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Toad Lily
Montia chamissoi
About Toad Lily (Montia chamissoi) 0 Nurseries Carry This Plant Montia chamissoi is a species of flowering plant in the purslane family known by the common names of water minerslettuce, water montia, Indian lettuce, and toad lily. It is native to much of western North America from Alaska to the southwestern and central United States and also in British Columbia. It grows in moist to wet soils in a variety of habitat types, such as meadows, wetlands, plains, and montanes (Kershaw et al., 1998). It is sometimes aquatic, anchoring in mud and floating in water. M. chamissoi appears between 7,000 to 9,000 feet in elevation (Brussard, 1982). and are endemic to western North America. Wetlands, montanes, and prairie zones are where M. chamissoi thrive. They occur in the Rocky Mountain region, Pacific Alaska Region, Pacific Region, and even in part of the mid-atlantic and great lakes region. They are also highly prevalent in Canada including Alberta and British Columbia. It can also grow on the dry slopes of the plains and foothills creating a huge distribution. It is found along coastal areas but this is mostly rare (Brussard, 1982). Related Species. Related taxa involves 10 genera in Portulacaceae and 9 species in Montia. A few genera related are spring beauty ( Claytonia L. ), fame flower (Talinum adans. ), and red maids (Calandria kunth). Like M. chamissoi these genera have very large distributions and stamens. Montia fontana and Motia parvifolia are two relating species that involve wide distributions but differ in the fact that the distributions are higher in elevation and take up most of Canada and Greenland.

Brussard noted that there have been failures and success when trying to preserve M. chamissoi due to mining development that has lowered small M. chamissoi populations in the United States (Brussard, 1982). Brussard (1982) observed that a population of M. chamissoi was destroyed by road construction near a ski area and it was also noted that this was the only known population in Gunnison County, Colorado. This led to an increase in Rocky Mountain Biological Laboratories and helped establish the laboratory' claim to undisturbed habitat as a natural resource (Brussard, 1982). It is also a rare plant species in British Columbia and is a candidate species for restoration and preservation. (Rose & Burton, 2011). Even though, M. chamissoi has a very wide distribution it is currently listed on the endangered list in Minnesota and Pennsylvania and is in the progress of restoration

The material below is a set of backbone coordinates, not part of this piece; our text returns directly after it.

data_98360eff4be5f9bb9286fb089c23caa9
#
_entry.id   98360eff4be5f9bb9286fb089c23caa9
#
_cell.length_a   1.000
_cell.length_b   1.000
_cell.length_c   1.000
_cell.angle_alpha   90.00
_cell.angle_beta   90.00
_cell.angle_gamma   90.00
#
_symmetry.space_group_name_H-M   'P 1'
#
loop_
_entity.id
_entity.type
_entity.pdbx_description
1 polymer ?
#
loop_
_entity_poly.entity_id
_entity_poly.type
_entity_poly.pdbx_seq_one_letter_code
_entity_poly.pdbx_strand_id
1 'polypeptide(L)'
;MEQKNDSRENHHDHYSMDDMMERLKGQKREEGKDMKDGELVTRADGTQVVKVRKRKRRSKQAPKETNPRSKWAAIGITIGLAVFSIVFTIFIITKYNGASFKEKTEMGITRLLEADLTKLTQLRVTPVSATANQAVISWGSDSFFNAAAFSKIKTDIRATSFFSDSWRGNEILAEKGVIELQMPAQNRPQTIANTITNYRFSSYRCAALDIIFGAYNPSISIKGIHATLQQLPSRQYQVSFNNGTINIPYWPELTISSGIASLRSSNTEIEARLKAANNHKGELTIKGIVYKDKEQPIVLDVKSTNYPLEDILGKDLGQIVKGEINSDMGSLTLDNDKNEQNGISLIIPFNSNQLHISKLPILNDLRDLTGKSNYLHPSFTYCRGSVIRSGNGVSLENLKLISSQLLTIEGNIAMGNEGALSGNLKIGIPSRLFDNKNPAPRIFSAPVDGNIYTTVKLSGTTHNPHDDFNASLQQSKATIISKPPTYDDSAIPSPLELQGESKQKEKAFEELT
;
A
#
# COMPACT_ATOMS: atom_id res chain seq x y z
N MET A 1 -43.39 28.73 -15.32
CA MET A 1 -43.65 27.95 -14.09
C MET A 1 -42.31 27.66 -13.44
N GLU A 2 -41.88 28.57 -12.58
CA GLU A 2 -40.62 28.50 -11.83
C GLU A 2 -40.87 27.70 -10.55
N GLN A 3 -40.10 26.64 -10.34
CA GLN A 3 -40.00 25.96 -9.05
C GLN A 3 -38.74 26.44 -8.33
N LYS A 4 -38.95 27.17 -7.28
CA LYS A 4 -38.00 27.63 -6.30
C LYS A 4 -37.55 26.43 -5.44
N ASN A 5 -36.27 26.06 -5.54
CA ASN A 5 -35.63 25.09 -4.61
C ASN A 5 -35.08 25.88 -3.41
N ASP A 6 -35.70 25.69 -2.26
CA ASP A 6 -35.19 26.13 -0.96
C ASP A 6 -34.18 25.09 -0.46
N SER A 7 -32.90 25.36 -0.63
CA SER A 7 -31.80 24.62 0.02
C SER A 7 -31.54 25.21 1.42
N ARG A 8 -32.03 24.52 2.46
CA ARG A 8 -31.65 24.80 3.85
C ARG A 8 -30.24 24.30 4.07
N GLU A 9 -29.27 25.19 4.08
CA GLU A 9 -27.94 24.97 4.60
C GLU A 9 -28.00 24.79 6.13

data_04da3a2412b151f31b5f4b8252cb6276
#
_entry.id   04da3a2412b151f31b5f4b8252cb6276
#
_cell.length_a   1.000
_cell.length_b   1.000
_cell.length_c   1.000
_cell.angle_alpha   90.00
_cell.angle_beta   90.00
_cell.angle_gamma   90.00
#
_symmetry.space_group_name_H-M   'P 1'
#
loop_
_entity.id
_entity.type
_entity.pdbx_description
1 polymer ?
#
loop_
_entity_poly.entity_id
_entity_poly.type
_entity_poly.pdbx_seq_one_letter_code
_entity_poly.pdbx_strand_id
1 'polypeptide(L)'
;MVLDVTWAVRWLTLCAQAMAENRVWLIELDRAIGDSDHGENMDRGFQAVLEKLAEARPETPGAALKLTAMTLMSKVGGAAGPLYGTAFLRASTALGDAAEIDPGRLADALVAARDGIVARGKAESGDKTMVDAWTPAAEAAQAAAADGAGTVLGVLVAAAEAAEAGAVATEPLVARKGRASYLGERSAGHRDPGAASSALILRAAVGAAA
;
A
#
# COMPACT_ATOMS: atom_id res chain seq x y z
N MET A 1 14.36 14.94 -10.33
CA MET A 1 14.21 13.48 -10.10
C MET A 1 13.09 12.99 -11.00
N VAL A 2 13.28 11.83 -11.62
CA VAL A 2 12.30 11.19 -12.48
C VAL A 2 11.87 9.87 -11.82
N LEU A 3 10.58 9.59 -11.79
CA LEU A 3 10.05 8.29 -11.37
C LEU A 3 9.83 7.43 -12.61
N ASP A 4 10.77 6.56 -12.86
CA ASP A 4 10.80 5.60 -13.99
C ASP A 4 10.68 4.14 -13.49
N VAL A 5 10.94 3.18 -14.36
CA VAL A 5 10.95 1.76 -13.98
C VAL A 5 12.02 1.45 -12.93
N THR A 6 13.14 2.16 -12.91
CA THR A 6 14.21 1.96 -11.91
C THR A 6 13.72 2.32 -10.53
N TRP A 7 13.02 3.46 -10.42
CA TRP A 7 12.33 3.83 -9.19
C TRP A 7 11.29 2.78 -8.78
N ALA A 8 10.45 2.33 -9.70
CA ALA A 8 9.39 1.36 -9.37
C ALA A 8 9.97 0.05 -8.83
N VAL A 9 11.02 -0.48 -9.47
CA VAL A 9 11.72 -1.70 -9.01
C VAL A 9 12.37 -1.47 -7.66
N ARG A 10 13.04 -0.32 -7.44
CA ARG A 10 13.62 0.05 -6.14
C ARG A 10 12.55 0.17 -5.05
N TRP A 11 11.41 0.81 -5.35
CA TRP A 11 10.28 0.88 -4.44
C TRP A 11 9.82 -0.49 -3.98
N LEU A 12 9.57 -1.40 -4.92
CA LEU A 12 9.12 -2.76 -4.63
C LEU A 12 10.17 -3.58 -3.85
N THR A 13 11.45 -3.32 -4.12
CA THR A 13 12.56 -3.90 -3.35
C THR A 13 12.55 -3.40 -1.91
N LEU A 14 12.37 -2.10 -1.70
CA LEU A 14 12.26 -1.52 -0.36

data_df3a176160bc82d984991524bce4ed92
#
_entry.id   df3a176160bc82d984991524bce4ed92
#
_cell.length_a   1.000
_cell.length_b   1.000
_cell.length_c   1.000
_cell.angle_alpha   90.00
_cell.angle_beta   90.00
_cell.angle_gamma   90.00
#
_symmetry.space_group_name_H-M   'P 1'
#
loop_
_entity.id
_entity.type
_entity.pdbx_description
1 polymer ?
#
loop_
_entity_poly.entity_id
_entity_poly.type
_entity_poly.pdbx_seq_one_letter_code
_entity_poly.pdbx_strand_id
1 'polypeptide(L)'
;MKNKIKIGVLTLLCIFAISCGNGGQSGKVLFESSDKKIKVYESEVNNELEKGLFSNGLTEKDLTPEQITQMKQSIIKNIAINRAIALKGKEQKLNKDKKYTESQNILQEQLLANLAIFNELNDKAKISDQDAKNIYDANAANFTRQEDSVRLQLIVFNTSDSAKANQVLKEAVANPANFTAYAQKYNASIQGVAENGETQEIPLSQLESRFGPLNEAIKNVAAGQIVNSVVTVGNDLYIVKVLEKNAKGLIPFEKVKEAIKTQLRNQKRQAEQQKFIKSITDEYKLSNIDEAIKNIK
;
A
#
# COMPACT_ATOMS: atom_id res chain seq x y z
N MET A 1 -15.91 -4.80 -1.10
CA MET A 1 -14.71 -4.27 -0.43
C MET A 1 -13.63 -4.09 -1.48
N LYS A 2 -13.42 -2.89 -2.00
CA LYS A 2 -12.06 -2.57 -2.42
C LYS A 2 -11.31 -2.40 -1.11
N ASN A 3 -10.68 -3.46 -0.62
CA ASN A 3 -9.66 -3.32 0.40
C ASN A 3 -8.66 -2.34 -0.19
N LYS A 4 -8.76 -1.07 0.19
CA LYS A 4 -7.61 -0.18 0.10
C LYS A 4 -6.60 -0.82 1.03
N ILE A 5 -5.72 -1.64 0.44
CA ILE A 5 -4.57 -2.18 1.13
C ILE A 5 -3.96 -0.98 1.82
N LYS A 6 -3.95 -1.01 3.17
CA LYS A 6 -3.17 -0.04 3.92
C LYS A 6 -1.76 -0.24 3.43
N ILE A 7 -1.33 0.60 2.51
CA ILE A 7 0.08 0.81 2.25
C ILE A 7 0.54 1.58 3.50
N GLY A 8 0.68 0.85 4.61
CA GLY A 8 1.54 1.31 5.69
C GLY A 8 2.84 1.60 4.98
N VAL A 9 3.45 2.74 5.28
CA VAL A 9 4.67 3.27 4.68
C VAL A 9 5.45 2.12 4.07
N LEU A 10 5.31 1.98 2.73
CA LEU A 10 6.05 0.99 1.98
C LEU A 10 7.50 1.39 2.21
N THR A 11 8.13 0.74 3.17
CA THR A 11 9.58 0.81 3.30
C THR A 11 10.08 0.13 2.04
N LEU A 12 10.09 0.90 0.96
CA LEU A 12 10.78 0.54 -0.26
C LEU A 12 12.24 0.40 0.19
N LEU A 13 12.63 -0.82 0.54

Plant Description
Plant Type
Plant Type
Perennial herb

Flower Color
Flower Color

Landscaping Information
Natural Setting
Annual Precipitation: 5.7" - 110.0", Summer Precipitation: 0.30" - 3.75", Coldest Month: 19.1" - 48.6", Hottest Month: 40.0" - 77.2", Humidity: 0.56" - 20.35", Elevation: 494" - 12003"

Alternative Names
Common Names: Indian Lettuce, Toadlily, Water Indianlettuce, Water Miners Lettuce, Water Minerslettuce, Water Montia

Sources include: Wikipedia. All text shown in the "About" section of these pages is available under the Creative Commons Attribution-ShareAlike License. Plant observation data provided by the participants of the California Consortia of Herbaria, Sunset information provided by Jepson Flora Project. Propogation from seed information provided by the Santa Barbara Botanical Garden from "Seed Propagation of Native California Plants" by Dara E. Emery. Sources of plant photos include CalPhotos, Wikimedia Commons, and independent plant photographers who have agreed to share their images with Calscape. Other general sources of information include Calflora, CNPS Manual of Vegetation Online, Jepson Flora Project, Las Pilitas, Theodore Payne, Tree of Life, The Xerces Society, and information provided by CNPS volunteer editors, with special thanks to Don Rideout. Climate data used in creation of plant range maps is from PRISM Climate Group, Oregon State University, using 30 year (1981-2010) annual "normals" at an 800 meter spatial resolution.

Links:   Jepson eFlora Taxon Page  CalPhotos  Wikipedia  Calflora

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